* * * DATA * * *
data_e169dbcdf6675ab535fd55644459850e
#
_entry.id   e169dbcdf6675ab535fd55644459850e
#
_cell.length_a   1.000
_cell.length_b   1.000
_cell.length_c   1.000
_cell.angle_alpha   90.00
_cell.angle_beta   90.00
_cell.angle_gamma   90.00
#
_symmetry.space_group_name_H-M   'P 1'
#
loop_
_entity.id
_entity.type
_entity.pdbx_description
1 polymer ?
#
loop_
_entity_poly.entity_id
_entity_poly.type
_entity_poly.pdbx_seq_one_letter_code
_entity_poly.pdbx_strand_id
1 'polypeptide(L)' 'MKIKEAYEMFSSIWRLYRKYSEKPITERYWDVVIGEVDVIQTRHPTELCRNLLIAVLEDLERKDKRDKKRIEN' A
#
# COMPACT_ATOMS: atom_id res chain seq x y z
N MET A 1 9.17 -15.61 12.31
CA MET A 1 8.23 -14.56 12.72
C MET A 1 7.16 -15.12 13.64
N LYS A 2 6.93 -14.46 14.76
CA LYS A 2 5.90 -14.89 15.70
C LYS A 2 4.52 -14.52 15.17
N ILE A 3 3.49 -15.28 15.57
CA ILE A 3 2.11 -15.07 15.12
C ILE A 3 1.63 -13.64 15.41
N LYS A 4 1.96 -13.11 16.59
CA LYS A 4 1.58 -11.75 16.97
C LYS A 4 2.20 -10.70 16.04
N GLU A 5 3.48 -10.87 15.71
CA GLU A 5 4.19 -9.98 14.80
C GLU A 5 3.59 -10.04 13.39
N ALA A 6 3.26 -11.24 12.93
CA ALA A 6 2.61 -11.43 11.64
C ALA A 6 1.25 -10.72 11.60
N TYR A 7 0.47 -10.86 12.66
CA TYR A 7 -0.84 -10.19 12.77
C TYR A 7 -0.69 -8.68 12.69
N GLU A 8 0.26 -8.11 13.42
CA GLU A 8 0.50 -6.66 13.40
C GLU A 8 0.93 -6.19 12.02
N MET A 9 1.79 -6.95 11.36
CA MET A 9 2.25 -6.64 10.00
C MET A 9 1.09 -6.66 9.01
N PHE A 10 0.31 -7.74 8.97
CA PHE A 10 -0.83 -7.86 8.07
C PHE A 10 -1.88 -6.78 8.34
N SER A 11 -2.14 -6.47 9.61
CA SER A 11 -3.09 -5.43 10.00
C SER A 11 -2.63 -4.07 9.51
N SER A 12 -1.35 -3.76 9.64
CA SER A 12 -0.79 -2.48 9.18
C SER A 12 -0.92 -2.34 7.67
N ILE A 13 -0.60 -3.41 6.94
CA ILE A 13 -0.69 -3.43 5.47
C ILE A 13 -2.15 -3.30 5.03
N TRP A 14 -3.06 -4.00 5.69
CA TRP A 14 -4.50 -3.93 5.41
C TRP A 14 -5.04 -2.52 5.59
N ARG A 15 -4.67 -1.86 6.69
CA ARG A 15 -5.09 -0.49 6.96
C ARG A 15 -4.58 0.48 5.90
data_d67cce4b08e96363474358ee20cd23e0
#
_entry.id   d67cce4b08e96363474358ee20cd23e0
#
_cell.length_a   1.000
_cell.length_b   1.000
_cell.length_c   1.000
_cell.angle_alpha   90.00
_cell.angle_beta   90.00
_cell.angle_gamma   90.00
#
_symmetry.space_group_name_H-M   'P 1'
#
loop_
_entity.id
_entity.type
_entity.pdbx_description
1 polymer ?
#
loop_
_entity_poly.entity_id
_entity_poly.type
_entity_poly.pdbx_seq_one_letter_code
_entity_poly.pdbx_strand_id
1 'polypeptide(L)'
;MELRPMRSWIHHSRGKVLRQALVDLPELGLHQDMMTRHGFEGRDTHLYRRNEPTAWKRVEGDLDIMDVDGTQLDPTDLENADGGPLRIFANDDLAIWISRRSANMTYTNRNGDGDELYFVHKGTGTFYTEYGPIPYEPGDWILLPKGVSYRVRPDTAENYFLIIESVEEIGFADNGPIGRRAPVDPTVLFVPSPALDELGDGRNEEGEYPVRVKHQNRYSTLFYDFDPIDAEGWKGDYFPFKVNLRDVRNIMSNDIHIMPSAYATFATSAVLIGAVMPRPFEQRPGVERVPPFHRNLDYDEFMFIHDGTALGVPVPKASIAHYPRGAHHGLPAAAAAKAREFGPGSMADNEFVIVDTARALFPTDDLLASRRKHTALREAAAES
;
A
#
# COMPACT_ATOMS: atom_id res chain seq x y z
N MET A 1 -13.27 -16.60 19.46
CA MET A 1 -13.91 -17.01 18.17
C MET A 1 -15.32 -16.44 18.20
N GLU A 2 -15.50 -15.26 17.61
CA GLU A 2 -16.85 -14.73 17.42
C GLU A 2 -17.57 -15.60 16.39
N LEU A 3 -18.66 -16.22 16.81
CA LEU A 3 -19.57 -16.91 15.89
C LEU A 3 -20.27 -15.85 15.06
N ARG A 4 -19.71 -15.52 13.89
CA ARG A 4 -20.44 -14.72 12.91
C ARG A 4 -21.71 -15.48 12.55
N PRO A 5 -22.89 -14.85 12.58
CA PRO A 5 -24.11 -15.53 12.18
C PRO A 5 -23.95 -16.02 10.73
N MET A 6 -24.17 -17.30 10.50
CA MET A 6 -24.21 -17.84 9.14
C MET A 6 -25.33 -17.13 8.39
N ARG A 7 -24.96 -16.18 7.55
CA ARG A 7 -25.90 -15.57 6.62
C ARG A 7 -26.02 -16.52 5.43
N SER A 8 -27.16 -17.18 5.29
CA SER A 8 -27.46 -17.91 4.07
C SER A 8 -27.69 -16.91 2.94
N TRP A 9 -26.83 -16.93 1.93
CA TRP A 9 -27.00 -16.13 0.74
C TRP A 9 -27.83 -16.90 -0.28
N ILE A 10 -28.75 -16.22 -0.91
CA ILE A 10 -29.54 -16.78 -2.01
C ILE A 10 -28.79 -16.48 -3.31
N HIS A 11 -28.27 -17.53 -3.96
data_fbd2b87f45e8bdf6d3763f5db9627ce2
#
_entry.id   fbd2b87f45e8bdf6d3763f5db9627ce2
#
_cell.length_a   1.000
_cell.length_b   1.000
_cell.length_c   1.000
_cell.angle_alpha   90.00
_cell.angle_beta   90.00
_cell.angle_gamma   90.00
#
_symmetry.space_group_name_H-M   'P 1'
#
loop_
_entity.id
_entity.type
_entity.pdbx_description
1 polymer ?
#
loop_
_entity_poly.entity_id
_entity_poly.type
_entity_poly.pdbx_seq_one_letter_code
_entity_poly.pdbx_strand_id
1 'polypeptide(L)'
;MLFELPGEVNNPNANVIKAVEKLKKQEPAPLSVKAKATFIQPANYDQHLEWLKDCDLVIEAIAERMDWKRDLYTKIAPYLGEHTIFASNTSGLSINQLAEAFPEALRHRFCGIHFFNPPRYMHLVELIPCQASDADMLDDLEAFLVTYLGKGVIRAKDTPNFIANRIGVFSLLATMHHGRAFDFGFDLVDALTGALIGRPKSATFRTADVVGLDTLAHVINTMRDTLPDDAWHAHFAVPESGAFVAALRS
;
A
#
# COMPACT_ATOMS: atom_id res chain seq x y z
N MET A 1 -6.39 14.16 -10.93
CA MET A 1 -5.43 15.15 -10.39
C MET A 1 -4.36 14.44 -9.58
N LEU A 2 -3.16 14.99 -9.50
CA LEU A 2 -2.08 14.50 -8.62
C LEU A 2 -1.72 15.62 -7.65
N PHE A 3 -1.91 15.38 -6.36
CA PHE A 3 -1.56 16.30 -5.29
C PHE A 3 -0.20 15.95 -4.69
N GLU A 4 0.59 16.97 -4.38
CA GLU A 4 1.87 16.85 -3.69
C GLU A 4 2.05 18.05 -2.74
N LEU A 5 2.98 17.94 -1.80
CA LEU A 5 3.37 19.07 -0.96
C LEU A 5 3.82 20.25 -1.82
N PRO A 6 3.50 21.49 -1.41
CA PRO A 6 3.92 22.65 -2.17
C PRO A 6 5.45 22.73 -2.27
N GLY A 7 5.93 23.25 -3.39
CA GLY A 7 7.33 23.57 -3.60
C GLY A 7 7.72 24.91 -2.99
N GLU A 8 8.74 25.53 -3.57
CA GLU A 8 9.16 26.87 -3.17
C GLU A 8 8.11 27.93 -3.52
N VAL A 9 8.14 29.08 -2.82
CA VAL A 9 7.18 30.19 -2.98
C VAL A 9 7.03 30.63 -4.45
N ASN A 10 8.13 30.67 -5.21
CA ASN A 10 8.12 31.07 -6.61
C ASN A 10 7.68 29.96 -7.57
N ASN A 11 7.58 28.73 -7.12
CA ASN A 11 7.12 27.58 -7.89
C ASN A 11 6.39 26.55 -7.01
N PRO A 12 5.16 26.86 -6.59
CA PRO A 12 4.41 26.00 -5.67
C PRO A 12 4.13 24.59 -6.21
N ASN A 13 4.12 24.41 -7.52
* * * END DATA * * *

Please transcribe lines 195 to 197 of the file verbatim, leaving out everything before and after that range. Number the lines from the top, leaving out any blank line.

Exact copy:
CA ASN A 11 7.12 27.58 -7.89
C ASN A 11 6.39 26.55 -7.01
N PRO A 12 5.16 26.86 -6.59